>>> AfriNIC runs out completely.
>> I actually agree with you here. That’s why I oppose the terrible mismanagement
>> proposed in the soft landing BIS proposal which would deprive operators of networks
>> in the region of the addresses they need in the present in order to protect imaginary
>> future operators who may never materialize.
> OK, if you opt to think in binary, you will be right. But you of
> course know that this is not how planning and forecasting works. The
> region is growing. AfriNIC member numbers are increasing year on year
> and most are small players. And when you look at those numbers in each
> country and other metrics like internet penetration rates per country
> to mention but a few, you know that the forecasts are based on facts.
> If dinner was served at your table and you got home before your kids,
> would you eat all of it because they are not yet home?

That’s not a valid analogy here and you known it. These speculative future
startups that are in your forecast aren’t my children. They’re other customers
going to the same store that I am going to.

Let’s use a better analogy… This is more like a store being operated in a time of shortage.
Let’s use eggs for the example.

As a store owner, you know that there is a looming shortage of eggs because of some horrible
disease that has afflicted all of the local chickens and egg production is less than 1/4 of

Would you limit the number of cartons of eggs each customer can buy and prohibit customers from
getting in line again if they need more eggs? Would you tell the commercial bakery down the street
that you will not sell them 12 dozen eggs because you might have families coming in tomorrow that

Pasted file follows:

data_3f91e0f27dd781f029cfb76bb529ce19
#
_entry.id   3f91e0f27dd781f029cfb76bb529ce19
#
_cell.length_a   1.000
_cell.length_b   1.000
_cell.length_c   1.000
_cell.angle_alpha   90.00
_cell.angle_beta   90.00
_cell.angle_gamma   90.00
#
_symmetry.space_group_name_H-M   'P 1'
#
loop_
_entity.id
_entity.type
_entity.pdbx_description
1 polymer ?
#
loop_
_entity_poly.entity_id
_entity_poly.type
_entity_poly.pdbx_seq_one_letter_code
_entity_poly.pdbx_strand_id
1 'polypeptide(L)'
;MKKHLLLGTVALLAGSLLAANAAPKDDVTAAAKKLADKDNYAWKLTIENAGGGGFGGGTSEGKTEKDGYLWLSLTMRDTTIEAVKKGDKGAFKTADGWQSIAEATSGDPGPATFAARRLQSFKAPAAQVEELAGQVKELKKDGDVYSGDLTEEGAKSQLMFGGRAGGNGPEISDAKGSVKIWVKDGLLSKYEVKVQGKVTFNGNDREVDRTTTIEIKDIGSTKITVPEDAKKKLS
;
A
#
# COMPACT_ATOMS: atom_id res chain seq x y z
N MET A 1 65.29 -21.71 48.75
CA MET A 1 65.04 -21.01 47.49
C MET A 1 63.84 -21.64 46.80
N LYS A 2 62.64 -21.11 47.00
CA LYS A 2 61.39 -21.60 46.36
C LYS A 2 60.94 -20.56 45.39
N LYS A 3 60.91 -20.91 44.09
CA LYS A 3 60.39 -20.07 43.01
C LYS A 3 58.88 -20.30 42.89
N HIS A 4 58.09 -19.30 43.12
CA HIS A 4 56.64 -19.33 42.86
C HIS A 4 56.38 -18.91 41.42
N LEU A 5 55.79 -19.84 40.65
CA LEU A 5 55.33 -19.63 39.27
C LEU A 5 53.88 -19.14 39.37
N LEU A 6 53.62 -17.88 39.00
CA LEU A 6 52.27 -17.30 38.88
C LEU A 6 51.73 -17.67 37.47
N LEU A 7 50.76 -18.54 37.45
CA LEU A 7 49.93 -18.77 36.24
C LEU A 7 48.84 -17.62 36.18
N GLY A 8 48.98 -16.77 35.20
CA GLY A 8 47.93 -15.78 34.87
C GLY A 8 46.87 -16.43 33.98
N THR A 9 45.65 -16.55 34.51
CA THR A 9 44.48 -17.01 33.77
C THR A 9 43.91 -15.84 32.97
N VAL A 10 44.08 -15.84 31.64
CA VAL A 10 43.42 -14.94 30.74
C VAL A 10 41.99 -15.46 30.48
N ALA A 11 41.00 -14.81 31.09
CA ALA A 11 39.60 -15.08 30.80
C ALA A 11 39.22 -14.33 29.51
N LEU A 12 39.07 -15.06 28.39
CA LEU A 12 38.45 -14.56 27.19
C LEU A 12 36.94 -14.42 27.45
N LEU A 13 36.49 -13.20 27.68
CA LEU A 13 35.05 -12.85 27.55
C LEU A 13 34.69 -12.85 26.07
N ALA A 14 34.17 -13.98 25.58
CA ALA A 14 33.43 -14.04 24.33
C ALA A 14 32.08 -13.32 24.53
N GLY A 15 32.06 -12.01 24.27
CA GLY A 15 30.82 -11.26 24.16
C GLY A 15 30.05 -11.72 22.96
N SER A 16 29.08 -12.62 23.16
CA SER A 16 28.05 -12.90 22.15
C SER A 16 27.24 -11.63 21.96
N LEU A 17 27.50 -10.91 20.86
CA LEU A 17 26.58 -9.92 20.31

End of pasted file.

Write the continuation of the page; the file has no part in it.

might need eggs?

No, you’re going to pocket the cash as fast as you can and sell the eggs to whoever wants to buy

Obviously this is still a flawed analogy in that we do actually place some limits and only allow
each person to buy the eggs that they can show they actually intend to use and need. (the store
owner would not accept or place such restrictions on his commerce)

However, it’s at least a little closer. Now, let’s suppose that you do actually tell the baker
that he can only have 1 dozen eggs same as everyone else and that he can’t buy any more eggs
for 2 years. Let’s assume that these families you expected don’t come for eggs, but are, instead,
all lined up outside the bake shop trying to buy bread. Unfortunately, the baker already sold all
the bread he could make from a dozen eggs and now he has no more source of revenue. The bake shop
closes for lack of revenue and all of those families you thought you were going to help are now
going hungry because they cannot get the bread they wanted.

>> Forcing present operators to pay higher rates in the transfer market because they cannot
>> get the addresses they need in order to preserve inventory for operators that don’t actually
>> exist is nonsensical and quite far from anything I would consider to be “meticulous management”
> It is also a bit nonsensical to pretend that there will be no new
> operators. This is oblivion at its best. The continent still has many,
> many businesses (and other projects such as schools, community
> networks etc) that are upcoming within this transition phase that will
> NOT afford IPs from the transfer market and they need to be catered
> for. Of course an IPv6 only option will not be their solution as you
> are aware.

I am not pretending there will be no new operators. I am saying that the protection
of new operators which may or may not come into being (surely some will, but can you
guarantee it will be enough to consume the amount of address space this policy proposes
to set aside for them? Didn’t think so) at the expense of existing operators. Let the
new operators and the existing operators compete for the addresses on a level first come